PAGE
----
In my effort to consume less salt, I have made the following shifts: (1) I eat out less often, (2) when I do eat out, I choose restaurants where I know I can order dishes that contain no salt or very little, and (3) I do not use table salt and other high-sodium products in my home cooking (this goes for anything I am trying to avoid eating: if I don’t want it in my body, it doesn’t end up in my kitchen).


Sugar exists naturally in all whole foods to some degree, and from these whole foods refined sugars are made. Food manufacturers then generously add them to the foods and beverages we buy at the grocery store. However, not unlike salt, Americans are getting way too much refined sugar, about 130 pounds a year as of 2013.

Refined sugar is an empty-calorie food, meaning it has little to no nutrients. And much like the concentrated nature of salt and oil, refined sugar is very easy to over-consume, often leading to weight-gain, which is a factor for disease. We find the highest amounts of sugar in processed and packaged foods, such as sugar-sweetened beverages (sodas, sports and juice drinks), snack foods (cookies, candy), condiments (jams, sauces, dressings), breakfast cereals, and canned foods.

The sugars in bananas and apples, on the other hand, are packaged exactly as Mother Nature intended, along with all of their accompanying nutrients, fiber and water. This assures that the sugars will gradually absorb into the bloodstream, meaning that we will not be immediately hungry for more and that we likely won’t overeat. Whenever the sugars from whole foods are extracted and refined—such as table sugar from beets, or corn syrup from corn—the opposite effects can occur. In addition, watch out for highly refined synthetic sweeteners (such as Aspartame and Saccharin), which still have unknown side effects and are best to be avoided if a health-promoting diet is your goal.

Unlike essential fats and sodium, the human body does not require any sugar for health; therefore, we could get away with not consuming any at all. But do not confuse this with not being able to have anything sweet. If you’re in the mood for something sweet, look toward fruit to satisfy your craving. If this sounds terribly boring, fear not; your taste buds will adapt and soon you will delight in a piece of fruit instead of a cookie for a snack, or cut up fruit over your morning oatmeal instead of white or brown sugar. The last box of granulated sugar I bought years ago is still sitting in my cupboard, and I don’t miss it a bit. In my opinion sugar is the easiest of the three (salt, oil and sugar) to substitute and not notice a difference in flavor (particularly in blended desserts and baked goods).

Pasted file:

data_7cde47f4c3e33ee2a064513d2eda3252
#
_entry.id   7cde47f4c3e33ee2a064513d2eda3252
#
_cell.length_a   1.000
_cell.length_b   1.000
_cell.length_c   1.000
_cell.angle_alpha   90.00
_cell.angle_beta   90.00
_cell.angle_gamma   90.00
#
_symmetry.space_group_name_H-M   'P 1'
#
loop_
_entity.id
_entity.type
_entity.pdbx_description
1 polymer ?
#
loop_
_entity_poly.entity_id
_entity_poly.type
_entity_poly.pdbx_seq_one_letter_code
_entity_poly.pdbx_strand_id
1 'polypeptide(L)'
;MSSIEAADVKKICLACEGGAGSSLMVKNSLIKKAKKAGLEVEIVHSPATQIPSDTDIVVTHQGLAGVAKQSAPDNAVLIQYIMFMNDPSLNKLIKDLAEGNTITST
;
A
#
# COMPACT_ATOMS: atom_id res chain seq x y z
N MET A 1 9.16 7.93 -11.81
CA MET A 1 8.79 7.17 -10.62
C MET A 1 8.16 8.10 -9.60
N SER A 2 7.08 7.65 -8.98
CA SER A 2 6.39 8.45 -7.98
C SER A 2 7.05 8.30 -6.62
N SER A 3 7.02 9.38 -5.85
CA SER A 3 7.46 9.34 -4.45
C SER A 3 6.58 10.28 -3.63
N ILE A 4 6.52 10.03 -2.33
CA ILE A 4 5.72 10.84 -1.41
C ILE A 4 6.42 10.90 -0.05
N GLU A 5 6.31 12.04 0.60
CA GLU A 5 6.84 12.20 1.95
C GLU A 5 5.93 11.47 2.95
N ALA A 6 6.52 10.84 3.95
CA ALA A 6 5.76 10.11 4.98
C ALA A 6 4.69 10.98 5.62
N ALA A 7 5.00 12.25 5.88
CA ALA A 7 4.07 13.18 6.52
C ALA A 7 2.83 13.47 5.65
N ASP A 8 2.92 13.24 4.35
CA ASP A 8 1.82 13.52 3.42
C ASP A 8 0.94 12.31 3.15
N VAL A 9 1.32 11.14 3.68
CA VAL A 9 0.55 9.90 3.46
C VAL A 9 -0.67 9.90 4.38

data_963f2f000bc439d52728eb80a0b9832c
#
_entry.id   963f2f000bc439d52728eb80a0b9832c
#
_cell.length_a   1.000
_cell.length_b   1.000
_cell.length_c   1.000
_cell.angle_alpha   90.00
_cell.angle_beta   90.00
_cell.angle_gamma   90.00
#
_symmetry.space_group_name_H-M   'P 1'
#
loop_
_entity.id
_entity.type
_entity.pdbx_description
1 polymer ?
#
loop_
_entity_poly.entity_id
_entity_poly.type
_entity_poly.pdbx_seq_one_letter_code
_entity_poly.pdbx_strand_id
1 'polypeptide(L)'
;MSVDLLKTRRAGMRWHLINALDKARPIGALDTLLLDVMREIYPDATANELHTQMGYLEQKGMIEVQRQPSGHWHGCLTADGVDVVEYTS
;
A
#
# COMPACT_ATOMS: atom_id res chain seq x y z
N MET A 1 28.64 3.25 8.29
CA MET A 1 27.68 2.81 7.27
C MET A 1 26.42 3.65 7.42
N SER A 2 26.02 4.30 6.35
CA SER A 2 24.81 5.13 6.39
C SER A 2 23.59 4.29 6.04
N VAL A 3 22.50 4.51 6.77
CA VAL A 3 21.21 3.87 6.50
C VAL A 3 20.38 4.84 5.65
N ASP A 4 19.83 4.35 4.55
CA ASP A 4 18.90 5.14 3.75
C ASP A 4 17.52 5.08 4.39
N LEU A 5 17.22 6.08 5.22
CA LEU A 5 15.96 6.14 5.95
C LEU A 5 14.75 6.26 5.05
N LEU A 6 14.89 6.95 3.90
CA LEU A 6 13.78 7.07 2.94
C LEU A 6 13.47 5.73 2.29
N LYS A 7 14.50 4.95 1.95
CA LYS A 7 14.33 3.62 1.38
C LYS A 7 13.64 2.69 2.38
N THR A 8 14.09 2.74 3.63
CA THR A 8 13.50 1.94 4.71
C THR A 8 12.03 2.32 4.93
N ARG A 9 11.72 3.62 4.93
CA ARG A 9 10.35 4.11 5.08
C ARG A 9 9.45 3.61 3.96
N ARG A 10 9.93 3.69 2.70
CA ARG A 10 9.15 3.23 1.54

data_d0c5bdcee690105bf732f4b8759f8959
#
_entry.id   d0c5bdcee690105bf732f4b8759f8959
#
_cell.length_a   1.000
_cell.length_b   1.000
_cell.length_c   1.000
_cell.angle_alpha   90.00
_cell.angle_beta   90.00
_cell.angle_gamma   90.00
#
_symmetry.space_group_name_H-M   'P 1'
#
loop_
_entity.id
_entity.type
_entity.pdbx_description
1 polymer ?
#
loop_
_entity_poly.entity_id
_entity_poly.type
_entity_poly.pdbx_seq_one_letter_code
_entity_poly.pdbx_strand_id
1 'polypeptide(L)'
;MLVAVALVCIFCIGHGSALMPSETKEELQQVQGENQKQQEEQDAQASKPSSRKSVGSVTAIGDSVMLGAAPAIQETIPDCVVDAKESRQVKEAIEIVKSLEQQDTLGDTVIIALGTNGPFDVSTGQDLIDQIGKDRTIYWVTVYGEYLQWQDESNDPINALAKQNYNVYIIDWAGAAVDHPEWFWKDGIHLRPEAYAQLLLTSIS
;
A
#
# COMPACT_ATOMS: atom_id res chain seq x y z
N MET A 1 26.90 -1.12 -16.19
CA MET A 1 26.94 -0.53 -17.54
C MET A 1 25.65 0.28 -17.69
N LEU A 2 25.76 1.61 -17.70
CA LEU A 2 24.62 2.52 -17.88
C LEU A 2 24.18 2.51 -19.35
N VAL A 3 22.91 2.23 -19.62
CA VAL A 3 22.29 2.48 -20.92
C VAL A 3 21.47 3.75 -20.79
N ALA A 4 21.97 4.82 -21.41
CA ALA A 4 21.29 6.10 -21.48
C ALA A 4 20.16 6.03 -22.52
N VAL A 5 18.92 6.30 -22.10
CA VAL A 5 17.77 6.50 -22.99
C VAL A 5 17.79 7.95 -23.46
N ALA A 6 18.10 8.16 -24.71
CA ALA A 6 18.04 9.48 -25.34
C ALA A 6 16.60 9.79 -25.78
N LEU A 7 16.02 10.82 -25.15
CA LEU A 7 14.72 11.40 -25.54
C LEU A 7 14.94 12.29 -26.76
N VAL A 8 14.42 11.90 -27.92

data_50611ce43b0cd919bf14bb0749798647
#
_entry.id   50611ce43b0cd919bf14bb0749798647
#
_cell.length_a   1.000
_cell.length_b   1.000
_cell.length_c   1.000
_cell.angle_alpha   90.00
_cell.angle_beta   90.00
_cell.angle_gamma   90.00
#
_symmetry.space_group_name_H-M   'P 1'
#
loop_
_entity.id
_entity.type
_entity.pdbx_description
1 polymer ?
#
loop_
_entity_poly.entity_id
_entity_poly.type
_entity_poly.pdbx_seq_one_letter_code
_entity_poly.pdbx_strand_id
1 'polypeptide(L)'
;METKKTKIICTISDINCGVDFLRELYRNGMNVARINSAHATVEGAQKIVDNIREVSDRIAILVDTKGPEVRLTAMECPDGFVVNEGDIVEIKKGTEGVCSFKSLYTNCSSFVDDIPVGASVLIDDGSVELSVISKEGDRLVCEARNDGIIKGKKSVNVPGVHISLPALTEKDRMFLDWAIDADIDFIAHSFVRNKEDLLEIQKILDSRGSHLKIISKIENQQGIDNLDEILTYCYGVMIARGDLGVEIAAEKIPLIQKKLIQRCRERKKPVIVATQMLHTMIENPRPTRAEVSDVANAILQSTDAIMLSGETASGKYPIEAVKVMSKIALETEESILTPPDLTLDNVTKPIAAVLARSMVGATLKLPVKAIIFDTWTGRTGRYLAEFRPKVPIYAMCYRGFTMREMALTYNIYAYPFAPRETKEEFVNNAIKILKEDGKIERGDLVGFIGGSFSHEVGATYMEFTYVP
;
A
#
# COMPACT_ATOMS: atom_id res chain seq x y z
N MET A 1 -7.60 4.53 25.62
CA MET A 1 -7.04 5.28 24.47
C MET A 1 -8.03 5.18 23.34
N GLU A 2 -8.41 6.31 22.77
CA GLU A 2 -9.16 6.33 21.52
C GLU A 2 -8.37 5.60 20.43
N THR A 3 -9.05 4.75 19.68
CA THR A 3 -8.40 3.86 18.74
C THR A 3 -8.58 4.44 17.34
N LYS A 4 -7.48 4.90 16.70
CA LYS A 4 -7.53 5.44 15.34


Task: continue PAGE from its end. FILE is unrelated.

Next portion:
Instead of refined sugars I will often use apples, applesauce, peaches, strawberries, bananas, dates and/or raisins in my desserts. Fruit cobbler sweetened with banana and a few dates is just as tasty as one made with refined sugar. However, it’s important to know that some whole-food sweeteners have much higher concentrations of sugar (“sugar density”) per pound: dates (301g sugar) and raisins (268g) are quite a bit more sugar-dense than apples (47g) and bananas (55g). For this reason, I eat lower-sugar-density foods more often than I do higher-sugar-density foods. For example, I eat fresh fruit most every day but fruit cobbler just once in a while.

Sugar comes in many forms and goes by many names, such as: agave, maple syrup, corn syrup solids, evaporated cane juice, maltose, molasses, raw sugar, barley malt, and the list goes on. Knowing what constitutes sugar will be helpful to you in reading packaged food labels. Checking the ingredient list on the back of the package is particularly important for people who are trying to regain their health since “a little of this and a little of that” can really add up quickly.

SpiralTrioWhile “sugar-free” labeling has been around for some time, you may have noticed more “salt-free” labels nowadays (especially on canned beans and vegetables). Some manufacturers have even gone to no longer adding oil to certain products (some pasta sauces, non-dairy milks, frozen foods), which is a notable shift. They are getting the message that many consumers don’t want packaged foods weighed down by excessive SOS. They don’t usually make their products healthier unless they feel pressure from their customers, so let them know if your favorite product is not making you happy in some way. The internet has made it easy to contact companies so you can voice your opinions and requests, and affect positive change.

The most important thing you can do toward consuming less salt, oil and sugar is to learn how to prepare foods that will still satisfy your taste buds in their absence. We can achieve this by (1) not adding salt, oil and sugar to our food, (2) buying quality whole foods that taste great on their own without SOS (and if they don’t at first, they will in time), (3) choosing packaged foods that contain little to no salt, oil and sugar (always read the ingredient and nutrition label on the back first so that you know what you’re eating), (4) learning to season your food with fresh and dried herbs and spices, and (5) getting a handful of SOS-free recipes under your belt that you enjoy and can rotate weekly.

There is probably not one person who is perfectly SOS-free all the time, but this need not be the goal. Instead, strive to do your best to reduce or eliminate added salt, oil and sugar from your diet whenever you can by removing them from your kitchen, buying fewer packaged and prepared foods, and having the patience to learn to love whole, natural foods in their own right, not weighed down by excessive salt, oil and sugar. -straightupfood.comNatural memory enhancer